Emerging Generation names co-chairs for 2021 Annual Campaign

By Michael Regenstreif, Editor

For the first time, the Emerging Generation division of the Jewish Federation of Ottawa’s 2021 Annual Campaign will be co-chaired by two couples rather than individuals. The co-chairs are Adam Zaret and Jodi Weinstein, who are married, and an engaged couple, Jonathon Greenberg and Elyssa Nassi, who are scheduled to be married in November.

The Emerging Generation division is primarily geared toward young individuals and couples in their 20s and 30s. [Note: In addition to the Emerging Generation division of the Annual Campaign, there is also an Emerging Generation Steering Committee which plans events unrelated to the Annual Campaign].

Adam Zaret grew up in Ottawa, where his parents, Debi and Neil Zaret, are long-time community volunteers and Adam began to emerge as a community leader in his own right two years ago when the Zaret family collectively co-chaired the 2019 Annual Campaign Kickoff, the Lip-Sync Battle, held at Centrepointe Theatre. Adam, a vice-president at Gemstone Corp., a real estate business owned by the Zaret family, went on to co-chair the Federation Golf Tournament in 2019 with Charles Mirsky and they were slated to co-chair that major event again this summer until it was cancelled due to the COVID-19 pandemic.

Before moving to Ottawa from Montreal last year when she married Adam, Jodi Weinstein was on the organizing committee for the annual fundraising gala of the Montreal Chapter of the Israeli Cancer Research Centre and notes her long-established appreciation for the Jewish community here having spent many summers as a camper and staff member at Camp B’nai Brith of Ottawa. With a professional background is in hospitality, event planning and operations management, Jodi now operates a home staging and organizing business in Ottawa.

Adam says that the pandemic is a major reason for him and Jodi stepping up to help lead the Emerging Generation Campaign.

“We’re fortunate that we have the time and resources to help in a year that they need some help,” he said. “From a fundraising perspective, it will be a challenge to do it all over the phone, and virtually, because I’m a huge proponent of seeing people in person so we’re learning as we go and I hope people recognize that despite the challenges, we’re pretty fortunate to be in a place like Ottawa and hope the Campaign will be as – or more – successful than it has been in the past.”

Adam says that many of his and Jodi’s contemporaries – young couples in their 30s – feel very passionate about the Jewish community.

“Those who step up and are involved recognize that [the future of the community] is ours for the making and it’s up to us to make sure the community is what we want it to be,” he said, “because if we don’t it’s not going to be there.”

“The Jewish community in Ottawa is evolving,” Adam added, “and it’s incumbent on 30- to 40-year-old young families to start to craft it and make it what they want.”

Adam said that financial generosity is paramount to programs and to such facilities as the Soloway Jewish Community Centre and Ottawa Jewish Community School and noted the important role of the Federation Annual Campaign in ensuring the viability of the community.

Jonathon Greenberg and Elyssa Nassi are both former Montrealers who have settled in Ottawa recently. Jonathon arrived in 2015 to pursue a graduate degree in public affairs at the University of Ottawa and Elyssa joined him a year later. Both are now employed in the public service.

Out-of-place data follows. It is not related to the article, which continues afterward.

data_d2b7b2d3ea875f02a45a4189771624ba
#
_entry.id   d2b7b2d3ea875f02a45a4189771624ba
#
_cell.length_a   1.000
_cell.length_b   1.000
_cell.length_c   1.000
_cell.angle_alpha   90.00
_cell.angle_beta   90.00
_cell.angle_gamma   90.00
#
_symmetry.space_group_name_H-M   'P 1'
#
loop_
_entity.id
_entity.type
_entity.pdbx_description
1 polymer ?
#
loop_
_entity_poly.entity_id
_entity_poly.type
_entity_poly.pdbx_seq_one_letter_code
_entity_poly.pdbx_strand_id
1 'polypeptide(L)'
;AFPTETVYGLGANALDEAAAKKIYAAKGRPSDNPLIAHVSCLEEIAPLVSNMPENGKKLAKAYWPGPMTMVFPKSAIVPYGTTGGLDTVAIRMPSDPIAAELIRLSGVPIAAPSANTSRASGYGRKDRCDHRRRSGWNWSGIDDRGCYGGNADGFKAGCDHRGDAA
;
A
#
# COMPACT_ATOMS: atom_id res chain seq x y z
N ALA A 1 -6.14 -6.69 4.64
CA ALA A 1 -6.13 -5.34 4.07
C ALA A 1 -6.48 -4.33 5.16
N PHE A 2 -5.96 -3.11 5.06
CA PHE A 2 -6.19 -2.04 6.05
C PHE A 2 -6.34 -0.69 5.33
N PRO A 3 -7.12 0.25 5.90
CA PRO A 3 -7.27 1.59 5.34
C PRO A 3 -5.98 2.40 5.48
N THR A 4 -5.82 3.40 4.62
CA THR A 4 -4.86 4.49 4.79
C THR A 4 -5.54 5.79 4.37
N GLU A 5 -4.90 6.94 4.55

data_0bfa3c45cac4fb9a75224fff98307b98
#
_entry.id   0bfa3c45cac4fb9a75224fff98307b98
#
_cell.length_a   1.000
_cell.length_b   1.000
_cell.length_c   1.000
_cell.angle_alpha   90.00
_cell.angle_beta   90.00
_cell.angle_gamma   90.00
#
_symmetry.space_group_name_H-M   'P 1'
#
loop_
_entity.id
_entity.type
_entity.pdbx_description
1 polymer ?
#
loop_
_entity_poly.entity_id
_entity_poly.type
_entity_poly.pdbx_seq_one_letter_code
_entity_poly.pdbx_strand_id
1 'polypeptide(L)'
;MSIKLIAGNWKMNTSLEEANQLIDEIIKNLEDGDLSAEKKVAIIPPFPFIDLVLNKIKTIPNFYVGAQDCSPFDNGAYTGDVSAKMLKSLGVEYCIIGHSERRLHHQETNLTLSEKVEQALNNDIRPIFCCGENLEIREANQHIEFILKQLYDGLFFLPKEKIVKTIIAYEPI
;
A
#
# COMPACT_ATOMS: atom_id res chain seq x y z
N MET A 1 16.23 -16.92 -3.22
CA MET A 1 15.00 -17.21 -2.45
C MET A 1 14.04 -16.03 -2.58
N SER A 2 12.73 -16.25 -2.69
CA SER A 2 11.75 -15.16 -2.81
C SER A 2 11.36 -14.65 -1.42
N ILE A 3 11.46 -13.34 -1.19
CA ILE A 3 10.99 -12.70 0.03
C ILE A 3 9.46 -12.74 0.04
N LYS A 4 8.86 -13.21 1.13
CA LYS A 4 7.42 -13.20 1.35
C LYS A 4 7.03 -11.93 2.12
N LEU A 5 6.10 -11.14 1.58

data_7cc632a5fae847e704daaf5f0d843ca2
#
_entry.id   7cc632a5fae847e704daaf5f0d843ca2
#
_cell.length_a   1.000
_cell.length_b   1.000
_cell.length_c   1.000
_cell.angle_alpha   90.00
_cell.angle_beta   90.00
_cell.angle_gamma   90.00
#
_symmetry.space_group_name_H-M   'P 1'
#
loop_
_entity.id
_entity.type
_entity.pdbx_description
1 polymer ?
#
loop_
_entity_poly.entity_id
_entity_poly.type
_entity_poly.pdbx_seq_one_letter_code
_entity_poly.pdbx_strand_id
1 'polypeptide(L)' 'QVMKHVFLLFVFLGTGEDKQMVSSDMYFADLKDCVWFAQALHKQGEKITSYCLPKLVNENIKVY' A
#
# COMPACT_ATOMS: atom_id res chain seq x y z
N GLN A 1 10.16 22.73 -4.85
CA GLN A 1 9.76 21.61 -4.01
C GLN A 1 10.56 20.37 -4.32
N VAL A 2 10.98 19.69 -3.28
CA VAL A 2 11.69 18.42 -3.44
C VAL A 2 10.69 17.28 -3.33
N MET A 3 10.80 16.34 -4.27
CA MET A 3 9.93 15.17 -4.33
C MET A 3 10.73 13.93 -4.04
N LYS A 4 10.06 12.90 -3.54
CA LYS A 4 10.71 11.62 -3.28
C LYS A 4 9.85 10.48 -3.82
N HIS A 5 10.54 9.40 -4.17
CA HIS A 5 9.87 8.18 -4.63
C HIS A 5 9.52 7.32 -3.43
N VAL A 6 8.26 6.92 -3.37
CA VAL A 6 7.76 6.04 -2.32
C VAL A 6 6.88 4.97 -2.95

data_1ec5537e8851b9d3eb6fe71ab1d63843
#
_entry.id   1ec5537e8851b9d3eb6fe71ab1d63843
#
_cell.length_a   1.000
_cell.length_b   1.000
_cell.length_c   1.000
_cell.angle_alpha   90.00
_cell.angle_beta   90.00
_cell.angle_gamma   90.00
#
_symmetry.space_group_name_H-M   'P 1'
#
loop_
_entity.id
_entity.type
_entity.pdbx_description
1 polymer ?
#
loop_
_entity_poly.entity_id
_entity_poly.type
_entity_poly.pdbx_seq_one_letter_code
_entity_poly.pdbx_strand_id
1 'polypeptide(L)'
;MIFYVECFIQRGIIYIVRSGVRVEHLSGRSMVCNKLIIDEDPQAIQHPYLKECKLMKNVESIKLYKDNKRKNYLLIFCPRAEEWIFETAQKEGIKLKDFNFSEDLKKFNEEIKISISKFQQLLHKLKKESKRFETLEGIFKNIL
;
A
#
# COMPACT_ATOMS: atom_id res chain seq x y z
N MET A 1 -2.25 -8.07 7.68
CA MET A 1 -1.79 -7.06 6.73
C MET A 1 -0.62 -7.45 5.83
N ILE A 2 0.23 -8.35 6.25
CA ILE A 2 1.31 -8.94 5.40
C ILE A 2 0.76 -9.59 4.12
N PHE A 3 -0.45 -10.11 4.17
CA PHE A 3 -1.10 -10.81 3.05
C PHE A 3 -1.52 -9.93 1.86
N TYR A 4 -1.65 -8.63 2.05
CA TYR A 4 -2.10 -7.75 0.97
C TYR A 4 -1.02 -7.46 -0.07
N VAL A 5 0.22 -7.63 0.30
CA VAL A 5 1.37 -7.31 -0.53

“I work as a program coordinator for the Canadian Institutes of Health Research,” explained Elyssa, who has recently been working on funding opportunities related to the COVID-19 pandemic.

“That’s a pretty big file that we’re working on right now,” she said, “that is quite exciting because you get to see all your work translated to meaningful research that benefits Canadians and people internationally.”

“I work as an analyst in strategic research for the Canadian Radio-Television and Telecommunications Commission – the CRTC,” said Jonathon. “I focus on foresight, emerging trends and exploratory research.”

Elyssa explained that the Glebe Shul – the JET Ottawa program for young professionals – was their starting point for becoming involved in the Jewish community after their arrivals in the city.

“We got connected to [Glebe Shul co-founder] Stacey Goldstein and she invited us for Shabbat dinners and introduced us to a bunch of people,” said Elyssa. “We started going to EG [Emerging Generation] events and from there got connected with amazing people who we felt amazing friendships with.”

Jonathon says that Jewish Jumpstart – a Federation program to encourage and subsidize new memberships in Ottawa congregations and the Soloway Jewish Community Centre – helped the couple find their place in the Ottawa community.

“We joined Machzikei Hadas,” he said, “and as we got more involved in Emerging Generation, we realized how it could be improved and made into an awesome organization. We wanted to build on the foundations that already existed… It was a way to put down roots in the [Ottawa Jewish] community and it flowed naturally from my upbringing which was very focussed on Jewish community and family.”

Given the realities of COVID-19, Jonathon said, the upcoming Annual Campaign “will look incredibly different this year,” since the kind of usual in-person events will not be possible.

“We’re going to focus on Zoom events and phone calls and discussions with people,” he said, suggesting that Zoom events may be geared toward smaller groups, perhaps centred around career interests.

For more information on the Jewish Federation of Ottawa Annual Campaign, contact Director of Development Micah Garten at mgarten@jewishottawa.com or 613-798-4696, ext. 270.

Photo 1: Adam Zaret and Jodi Weinstein (click on image to see full size)

Photo 2: Jonathon Greenberg and Elyssa Nassi